CLARENDON – Firefighters responded to a fire at 16714 Hinds Rd. this evening after report of a structure fire. The owner of the property knocked down a barn this summer and was attempting a controlled burn, firefighters said.

But the fire got bigger than expected and firefighters were called to keep it from spreading to any of the nearby structures.

Clarendon and Murray firefighters were dispatched to the scene at 5:11 p.m. They used the Holley ladder truck to direct water down on the fire.

“Nothing of value was damaged,” said Bob Freida, president of the Clarendon Fire Company.

Clarendon Town Board approves contract Monroe Ambulance

By Tom Rivers, Editor Posted 16 November 2022 at 1:47 pm

CLARENDON – The Town Board approved a one-year contract on Tuesday evening with Monroe Ambulance for EMS services in the town.

Clarendon will pay Monroe $18,800 in the one-year contract that starts Jan. 1.

Clarendon is the third town to approve a contract with Monroe in Orleans County, joining Barre and Albion. The Gaines Town Board on Tuesday tabled the Monroe proposal so Gaines officials could consider a proposal from Mercy Flight EMS.

Clarendon and the other eastern Orleans towns – Murray and Kendall – are already in Monroe’s primary service area. But those towns haven’t been paying a stipend to Monroe for its services.

As part of a new contract, Monroe is agreeing to station an ambulance in both Holley and Albion. Right now Monroe doesn’t base in ambulance in Orleans County.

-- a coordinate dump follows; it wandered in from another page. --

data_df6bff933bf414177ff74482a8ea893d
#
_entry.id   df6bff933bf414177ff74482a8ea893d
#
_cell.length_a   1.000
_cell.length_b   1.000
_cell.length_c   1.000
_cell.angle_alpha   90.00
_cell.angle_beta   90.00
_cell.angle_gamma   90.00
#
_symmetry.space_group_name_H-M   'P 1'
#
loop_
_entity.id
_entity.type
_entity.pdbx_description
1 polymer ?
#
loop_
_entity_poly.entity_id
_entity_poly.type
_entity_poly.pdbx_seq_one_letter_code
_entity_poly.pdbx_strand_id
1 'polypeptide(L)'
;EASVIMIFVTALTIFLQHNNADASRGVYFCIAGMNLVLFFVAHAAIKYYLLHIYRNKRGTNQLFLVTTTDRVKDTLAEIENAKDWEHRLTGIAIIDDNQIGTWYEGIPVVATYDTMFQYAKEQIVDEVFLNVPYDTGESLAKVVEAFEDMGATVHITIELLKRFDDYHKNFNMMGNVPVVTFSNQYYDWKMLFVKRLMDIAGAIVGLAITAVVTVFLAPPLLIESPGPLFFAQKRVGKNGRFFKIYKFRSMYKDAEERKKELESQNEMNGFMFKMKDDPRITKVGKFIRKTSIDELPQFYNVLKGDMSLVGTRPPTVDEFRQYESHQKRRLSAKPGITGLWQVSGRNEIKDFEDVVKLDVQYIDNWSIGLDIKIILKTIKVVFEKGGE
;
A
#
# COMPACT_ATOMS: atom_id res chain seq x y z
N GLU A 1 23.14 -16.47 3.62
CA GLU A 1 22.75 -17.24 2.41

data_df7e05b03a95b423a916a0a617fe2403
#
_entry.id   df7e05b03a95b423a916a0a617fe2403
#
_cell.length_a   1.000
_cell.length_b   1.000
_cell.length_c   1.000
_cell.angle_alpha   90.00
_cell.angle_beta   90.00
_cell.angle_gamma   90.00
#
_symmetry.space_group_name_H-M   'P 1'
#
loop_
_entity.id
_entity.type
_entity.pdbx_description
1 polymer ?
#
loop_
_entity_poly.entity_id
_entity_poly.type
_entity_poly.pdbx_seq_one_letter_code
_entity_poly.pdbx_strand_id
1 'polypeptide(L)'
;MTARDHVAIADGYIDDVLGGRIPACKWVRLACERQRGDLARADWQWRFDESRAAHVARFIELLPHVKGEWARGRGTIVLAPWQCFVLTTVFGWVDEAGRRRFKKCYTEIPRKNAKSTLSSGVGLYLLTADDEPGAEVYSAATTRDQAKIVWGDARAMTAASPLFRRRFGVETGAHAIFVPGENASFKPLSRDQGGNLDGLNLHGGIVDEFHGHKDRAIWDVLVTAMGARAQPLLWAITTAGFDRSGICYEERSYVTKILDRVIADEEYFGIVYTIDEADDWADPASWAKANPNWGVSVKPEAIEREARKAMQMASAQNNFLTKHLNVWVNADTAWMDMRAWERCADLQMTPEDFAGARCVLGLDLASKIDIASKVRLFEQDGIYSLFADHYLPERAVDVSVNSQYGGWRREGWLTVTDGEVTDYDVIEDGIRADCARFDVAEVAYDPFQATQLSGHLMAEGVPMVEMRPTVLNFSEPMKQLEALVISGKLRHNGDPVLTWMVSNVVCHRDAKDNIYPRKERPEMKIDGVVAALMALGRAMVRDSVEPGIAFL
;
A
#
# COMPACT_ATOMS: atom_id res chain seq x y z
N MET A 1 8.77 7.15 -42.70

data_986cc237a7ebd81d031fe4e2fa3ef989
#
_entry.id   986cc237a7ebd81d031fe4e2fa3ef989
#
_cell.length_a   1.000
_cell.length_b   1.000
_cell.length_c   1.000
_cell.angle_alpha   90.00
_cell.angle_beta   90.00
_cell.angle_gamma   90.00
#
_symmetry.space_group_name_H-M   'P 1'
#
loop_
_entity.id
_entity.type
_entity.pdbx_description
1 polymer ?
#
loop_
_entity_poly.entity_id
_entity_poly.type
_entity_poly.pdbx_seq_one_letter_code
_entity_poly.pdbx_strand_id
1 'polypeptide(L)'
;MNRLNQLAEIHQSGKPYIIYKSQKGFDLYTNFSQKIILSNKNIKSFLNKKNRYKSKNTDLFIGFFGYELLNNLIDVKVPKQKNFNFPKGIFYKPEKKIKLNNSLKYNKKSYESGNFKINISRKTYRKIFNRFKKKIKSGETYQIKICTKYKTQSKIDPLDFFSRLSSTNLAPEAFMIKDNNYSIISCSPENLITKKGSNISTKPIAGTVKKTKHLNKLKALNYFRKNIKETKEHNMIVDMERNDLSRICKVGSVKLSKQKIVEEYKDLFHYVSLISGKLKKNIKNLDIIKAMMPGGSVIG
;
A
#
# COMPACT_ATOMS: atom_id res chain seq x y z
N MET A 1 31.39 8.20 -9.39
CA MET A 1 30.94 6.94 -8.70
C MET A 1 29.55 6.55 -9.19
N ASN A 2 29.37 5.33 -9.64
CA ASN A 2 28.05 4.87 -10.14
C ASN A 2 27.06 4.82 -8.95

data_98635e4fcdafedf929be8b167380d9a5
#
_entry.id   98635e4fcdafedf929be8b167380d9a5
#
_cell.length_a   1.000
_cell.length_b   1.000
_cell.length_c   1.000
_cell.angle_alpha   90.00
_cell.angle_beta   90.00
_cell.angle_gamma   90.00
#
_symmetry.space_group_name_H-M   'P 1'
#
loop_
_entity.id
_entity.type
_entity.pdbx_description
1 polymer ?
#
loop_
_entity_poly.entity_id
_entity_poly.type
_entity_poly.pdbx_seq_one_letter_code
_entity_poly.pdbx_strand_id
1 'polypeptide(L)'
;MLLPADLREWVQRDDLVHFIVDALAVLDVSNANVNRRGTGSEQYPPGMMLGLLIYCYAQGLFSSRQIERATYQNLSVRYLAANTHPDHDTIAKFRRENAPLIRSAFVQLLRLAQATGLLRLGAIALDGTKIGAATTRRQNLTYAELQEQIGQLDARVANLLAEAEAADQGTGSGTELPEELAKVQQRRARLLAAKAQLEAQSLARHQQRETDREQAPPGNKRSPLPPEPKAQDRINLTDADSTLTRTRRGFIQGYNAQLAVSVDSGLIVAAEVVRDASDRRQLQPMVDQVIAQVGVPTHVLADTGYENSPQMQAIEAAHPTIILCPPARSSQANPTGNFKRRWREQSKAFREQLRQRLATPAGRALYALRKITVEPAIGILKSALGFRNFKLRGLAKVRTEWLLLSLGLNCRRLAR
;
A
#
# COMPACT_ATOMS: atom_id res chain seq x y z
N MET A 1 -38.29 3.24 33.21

Monroe is seeking $200,000 from the seven towns in eastern and central Orleans in a contract for 2023, with a commitment to base two ambulances in the county.

No serious injuries with dump truck-car accident in Clarendon

By Tom Rivers, Editor Posted 14 June 2022 at 11:35 am

Photos by Tom Rivers

CLARENDON – A dump truck rolled over on Route 237 just after the Powerline Road intersection this morning at about 9:10.

The driver of the dump truck for PDS Construction in Hamlin was northbound and attempted to avoid a black Elantra, police said. (Most of the stone had been cleaned up from the road when this photo was taken.)

The dump truck struck the car and the truck tipped over, spilling about 20 tons of stone. The truck was hauling the stone from a Hanson plant in Clarendon to a solar project under construction on Redman Road.

Neither driver was seriously injured, a state trooper said at the scene. Both drivers were transported by ambulance to Strong Memorial Hospital in Rochester, police said. Neither vehicle had a passenger.

Nick Callahan of Callahan Towing, left, looks for where to attach a tow hook. Callahan was assisted with a bigger tow truck from Dan’s Tire & Auto Service Center of Batavia.

This Elantra was badly damaged from the collision with a dump truck.

Clarendon Fire Company honors dedicated members, installs officers

By Tom Rivers, Editor Posted 10 April 2022 at 8:45 pm

Provided photo

CLARENDON – The Clarendon Volunteer Fire Company held its annual awards and installation dinner on Saturday night.

Pictured form left include new Fire Chief Marc Major who started Jan. 1; Jon R. DeYoung, appreciation award for nine years on board (now deputy chief); Mary Kay Jenks, president’s award for exceptional service to president Bob Freida; outgoing chief Jim DeYoung presented with engraved ax for two years of service as chief; Kerry McCormack, chief’s award of excellence; Josh Henneman, board of directors’ award; Jonathon Salber, 15 years of service and life member; and Mark Lambert, 15 years of service and life member. Robert Margis, not pictured, also was recognized for 30 years of service as a Clarendon firefighter.